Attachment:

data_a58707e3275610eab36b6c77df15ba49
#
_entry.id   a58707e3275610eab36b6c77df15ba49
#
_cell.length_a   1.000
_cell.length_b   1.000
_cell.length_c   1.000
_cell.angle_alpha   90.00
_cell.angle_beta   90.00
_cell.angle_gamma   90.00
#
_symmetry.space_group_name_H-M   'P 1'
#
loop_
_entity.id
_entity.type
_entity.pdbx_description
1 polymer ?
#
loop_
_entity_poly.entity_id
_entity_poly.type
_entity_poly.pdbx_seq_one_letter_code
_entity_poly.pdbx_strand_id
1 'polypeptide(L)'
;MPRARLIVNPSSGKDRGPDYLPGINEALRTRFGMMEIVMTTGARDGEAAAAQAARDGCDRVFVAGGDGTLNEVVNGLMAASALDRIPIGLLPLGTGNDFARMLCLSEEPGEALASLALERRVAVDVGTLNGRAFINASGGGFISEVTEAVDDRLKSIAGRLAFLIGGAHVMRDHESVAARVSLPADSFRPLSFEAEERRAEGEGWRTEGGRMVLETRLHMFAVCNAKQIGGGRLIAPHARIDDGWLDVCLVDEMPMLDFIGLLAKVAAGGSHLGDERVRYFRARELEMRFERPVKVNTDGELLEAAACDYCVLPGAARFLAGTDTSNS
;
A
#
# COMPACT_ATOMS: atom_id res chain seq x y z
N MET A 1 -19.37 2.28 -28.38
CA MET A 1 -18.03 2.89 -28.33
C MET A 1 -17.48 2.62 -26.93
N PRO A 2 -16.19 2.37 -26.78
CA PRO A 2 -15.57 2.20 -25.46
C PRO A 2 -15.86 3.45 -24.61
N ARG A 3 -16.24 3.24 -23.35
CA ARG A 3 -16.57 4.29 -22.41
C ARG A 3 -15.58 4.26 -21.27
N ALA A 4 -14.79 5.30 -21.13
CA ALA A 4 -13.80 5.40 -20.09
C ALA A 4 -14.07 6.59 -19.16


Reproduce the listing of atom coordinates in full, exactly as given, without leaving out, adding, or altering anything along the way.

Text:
data_a58707e3275610eab36b6c77df15ba49
#
_entry.id   a58707e3275610eab36b6c77df15ba49
#
_cell.length_a   1.000
_cell.length_b   1.000
_cell.length_c   1.000
_cell.angle_alpha   90.00
_cell.angle_beta   90.00
_cell.angle_gamma   90.00
#
_symmetry.space_group_name_H-M   'P 1'
#
loop_
_entity.id
_entity.type
_entity.pdbx_description
1 polymer ?
#
loop_
_entity_poly.entity_id
_entity_poly.type
_entity_poly.pdbx_seq_one_letter_code
_entity_poly.pdbx_strand_id
1 'polypeptide(L)'
;MPRARLIVNPSSGKDRGPDYLPGINEALRTRFGMMEIVMTTGARDGEAAAAQAARDGCDRVFVAGGDGTLNEVVNGLMAASALDRIPIGLLPLGTGNDFARMLCLSEEPGEALASLALERRVAVDVGTLNGRAFINASGGGFISEVTEAVDDRLKSIAGRLAFLIGGAHVMRDHESVAARVSLPADSFRPLSFEAEERRAEGEGWRTEGGRMVLETRLHMFAVCNAKQIGGGRLIAPHARIDDGWLDVCLVDEMPMLDFIGLLAKVAAGGSHLGDERVRYFRARELEMRFERPVKVNTDGELLEAAACDYCVLPGAARFLAGTDTSNS
;
A
#
# COMPACT_ATOMS: atom_id res chain seq x y z
N MET A 1 -19.37 2.28 -28.38
CA MET A 1 -18.03 2.89 -28.33
C MET A 1 -17.48 2.62 -26.93
N PRO A 2 -16.19 2.37 -26.78
CA PRO A 2 -15.57 2.20 -25.46
C PRO A 2 -15.86 3.45 -24.61
N ARG A 3 -16.24 3.24 -23.35
CA ARG A 3 -16.57 4.29 -22.41
C ARG A 3 -15.58 4.26 -21.27
N ALA A 4 -14.79 5.30 -21.13
CA ALA A 4 -13.80 5.40 -20.09
C ALA A 4 -14.07 6.59 -19.16